Joe was a large man with a large head, white as a clean sheet of paper. He sat on the edge of his bed, his head in his hands, eyes closed. I thought he was asleep, hoping that he was because the day was getting on, I was tired, and I needed to get back to the office to do some paperwork.
So, I wrote up a visit note and quietly entered his room, leaving the note on his tray table. I turned to leave and glanced at him. He was awake, looking at me intently.
“Oh, you ARE awake!”
“Yes, I was just resting. Who are you?” he asked.
“I’m Chaplain Pat. Just making my rounds on my floor. Checking in to see how you’re doing today…” This was my standard introduction. Little did I know that Joe’s response and sharing would be anything but standard. “We have you listed in our records as “None” in terms of religion. Is that accurate?”
“It would have been a few months ago. I’m Jewish by culture, but I haven’t been practicing.”
“So...should I change it to ‘Jewish’ or leave it as ‘None’?”
“Well…” he moved slowly into what he wanted to say, like a new tributary trying to rejoin the main stream. “I’d like to tell you what happened to me.”
“Mind if I pull up a chair?”
“Not at all.” I sat down and leaned a little forward. “I’d love to hear about it.”
“I have a brain tumor, and during my surgery, I had a remarkable experience. I remember moving toward a pin prick of light. When I got to the end of it, there was my dad. You have to understand that he was the last person I wanted to see. I hated him. Growing up with a father who was abusive physically and verbally was a tough thing to forgive. I tried to keep him at a distance for the rest of my life. Then he died.”
“You’ve carried the bitterness all of your life?”
‘“Yes. I could never forgive him, and that has weighed on me all of these years. How do you forgive someone like that? My own father? Anyway, there was my dad. He smiled at me, took me aside and explained to me why he had been so awful. He told me that he had been bipolar and that affected his life in a very negative way. He never sought treatment because back then, bipolar was not really talked about or recognized. We just thought he was one mean sonovabitch (pardon my language). I never knew he was bipolar...and then he asked for forgiveness. I was so overcome with emotion. I did forgive him, and then I remember waking up from surgery. It was the one thing left in my own life that needed some kind of resolution, and now I am free.” He began to tear up.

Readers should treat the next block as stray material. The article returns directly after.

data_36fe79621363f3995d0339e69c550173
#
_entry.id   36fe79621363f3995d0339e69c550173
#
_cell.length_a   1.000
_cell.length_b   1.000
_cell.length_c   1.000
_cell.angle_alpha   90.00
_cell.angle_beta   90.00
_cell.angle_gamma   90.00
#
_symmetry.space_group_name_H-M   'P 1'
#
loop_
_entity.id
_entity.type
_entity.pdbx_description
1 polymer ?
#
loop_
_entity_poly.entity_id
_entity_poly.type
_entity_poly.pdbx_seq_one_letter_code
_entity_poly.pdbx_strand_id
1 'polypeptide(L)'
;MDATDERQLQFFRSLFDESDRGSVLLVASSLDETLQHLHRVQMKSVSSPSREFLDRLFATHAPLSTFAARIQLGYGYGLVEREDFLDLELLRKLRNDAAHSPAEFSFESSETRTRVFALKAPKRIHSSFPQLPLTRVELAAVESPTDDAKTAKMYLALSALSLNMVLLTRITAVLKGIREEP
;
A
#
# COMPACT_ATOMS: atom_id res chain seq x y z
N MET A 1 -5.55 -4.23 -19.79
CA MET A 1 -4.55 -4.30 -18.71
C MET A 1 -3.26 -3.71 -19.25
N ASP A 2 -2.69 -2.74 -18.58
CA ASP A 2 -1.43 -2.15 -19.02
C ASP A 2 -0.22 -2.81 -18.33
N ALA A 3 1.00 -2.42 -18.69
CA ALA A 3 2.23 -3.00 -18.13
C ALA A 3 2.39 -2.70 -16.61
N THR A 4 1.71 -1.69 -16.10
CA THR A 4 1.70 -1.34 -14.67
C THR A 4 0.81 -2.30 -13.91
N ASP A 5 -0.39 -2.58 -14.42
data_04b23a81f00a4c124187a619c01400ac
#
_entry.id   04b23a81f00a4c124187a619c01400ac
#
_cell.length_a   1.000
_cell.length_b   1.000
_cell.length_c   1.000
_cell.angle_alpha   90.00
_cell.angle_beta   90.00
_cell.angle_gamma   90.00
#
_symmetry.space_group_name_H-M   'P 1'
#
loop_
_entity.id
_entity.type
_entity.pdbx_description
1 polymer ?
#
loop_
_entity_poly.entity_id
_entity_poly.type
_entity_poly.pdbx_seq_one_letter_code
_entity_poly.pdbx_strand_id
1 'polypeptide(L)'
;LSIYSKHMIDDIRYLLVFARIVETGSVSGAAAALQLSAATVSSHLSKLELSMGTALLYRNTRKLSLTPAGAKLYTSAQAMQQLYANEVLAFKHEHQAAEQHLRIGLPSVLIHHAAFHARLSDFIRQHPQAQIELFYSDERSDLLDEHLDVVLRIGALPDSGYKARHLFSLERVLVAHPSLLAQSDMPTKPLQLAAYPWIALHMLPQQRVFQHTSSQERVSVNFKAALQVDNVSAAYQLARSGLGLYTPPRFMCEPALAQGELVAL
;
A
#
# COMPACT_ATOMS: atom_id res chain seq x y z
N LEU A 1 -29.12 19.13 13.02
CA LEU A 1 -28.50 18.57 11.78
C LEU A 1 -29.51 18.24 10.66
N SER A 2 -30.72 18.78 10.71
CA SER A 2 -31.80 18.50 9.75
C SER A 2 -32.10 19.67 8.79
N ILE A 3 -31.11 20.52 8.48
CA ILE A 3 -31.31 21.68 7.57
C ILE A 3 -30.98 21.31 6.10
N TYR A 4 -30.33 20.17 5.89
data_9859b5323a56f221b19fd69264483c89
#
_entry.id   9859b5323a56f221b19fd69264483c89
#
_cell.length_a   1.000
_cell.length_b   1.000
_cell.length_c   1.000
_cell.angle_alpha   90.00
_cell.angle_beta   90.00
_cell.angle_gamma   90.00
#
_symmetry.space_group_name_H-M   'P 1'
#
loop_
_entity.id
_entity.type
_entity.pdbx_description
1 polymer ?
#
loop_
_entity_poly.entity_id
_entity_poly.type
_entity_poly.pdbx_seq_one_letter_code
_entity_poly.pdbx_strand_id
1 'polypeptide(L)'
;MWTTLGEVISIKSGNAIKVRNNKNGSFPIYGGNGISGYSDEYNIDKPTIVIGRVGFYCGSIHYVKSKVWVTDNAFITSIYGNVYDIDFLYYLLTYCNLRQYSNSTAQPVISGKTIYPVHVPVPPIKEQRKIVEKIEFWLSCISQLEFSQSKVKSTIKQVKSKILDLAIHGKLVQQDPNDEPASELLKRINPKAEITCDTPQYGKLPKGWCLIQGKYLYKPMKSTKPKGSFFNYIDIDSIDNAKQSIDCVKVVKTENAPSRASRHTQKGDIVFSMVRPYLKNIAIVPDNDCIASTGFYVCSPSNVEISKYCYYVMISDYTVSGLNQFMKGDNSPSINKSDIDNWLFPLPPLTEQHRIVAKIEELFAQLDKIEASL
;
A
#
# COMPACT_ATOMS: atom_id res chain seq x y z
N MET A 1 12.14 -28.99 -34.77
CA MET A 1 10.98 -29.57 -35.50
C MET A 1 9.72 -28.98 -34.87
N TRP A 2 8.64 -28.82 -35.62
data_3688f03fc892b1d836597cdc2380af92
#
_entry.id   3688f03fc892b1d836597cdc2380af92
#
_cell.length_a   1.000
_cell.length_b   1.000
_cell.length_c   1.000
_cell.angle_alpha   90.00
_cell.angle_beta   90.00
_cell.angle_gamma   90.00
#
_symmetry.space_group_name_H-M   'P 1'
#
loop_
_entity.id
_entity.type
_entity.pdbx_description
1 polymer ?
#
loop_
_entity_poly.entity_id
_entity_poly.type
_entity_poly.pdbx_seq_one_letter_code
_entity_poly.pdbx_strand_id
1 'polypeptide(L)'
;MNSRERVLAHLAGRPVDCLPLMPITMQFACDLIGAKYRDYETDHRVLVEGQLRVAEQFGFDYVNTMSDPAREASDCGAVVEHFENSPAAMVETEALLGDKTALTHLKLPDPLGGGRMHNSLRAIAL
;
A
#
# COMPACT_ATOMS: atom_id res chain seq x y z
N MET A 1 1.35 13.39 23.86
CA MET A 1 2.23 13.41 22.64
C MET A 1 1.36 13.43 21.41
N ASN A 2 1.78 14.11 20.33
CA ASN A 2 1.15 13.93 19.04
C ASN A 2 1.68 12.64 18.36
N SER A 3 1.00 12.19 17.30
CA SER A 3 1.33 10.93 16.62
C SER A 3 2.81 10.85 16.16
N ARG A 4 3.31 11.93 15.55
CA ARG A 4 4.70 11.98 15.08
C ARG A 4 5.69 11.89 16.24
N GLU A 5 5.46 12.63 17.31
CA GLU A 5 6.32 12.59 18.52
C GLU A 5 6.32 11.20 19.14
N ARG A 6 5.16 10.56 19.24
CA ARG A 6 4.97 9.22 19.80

Empathetically, I also began to tear up and asked him for a tissue. “What an amazing experience! You are set free from the bitterness. What does that mean for you?”
“Well, the first thing I want to do is return to the synagogue. My faith has been restored.” He smiled and looked over at me.
“That’s a good idea...a place to give thanks and rekindle your relationship with God.”
“I’d also like to share this story with whomever will listen to me.”
“One question I have for you...do you fear death?”
“Not at all. I almost look forward to it. I have a deep peace now. I also have another brain surgery coming up, and I have no fear,” he appeared pensive.
I took his hand and thanked him for sharing this precious experience with me. “I think others would love to hear your story. It would be very encouraging.” He nodded, and I said good-bye, walking out of the room with a new appreciation of God’s work. God’s touch is so personal and unique in each person’s life!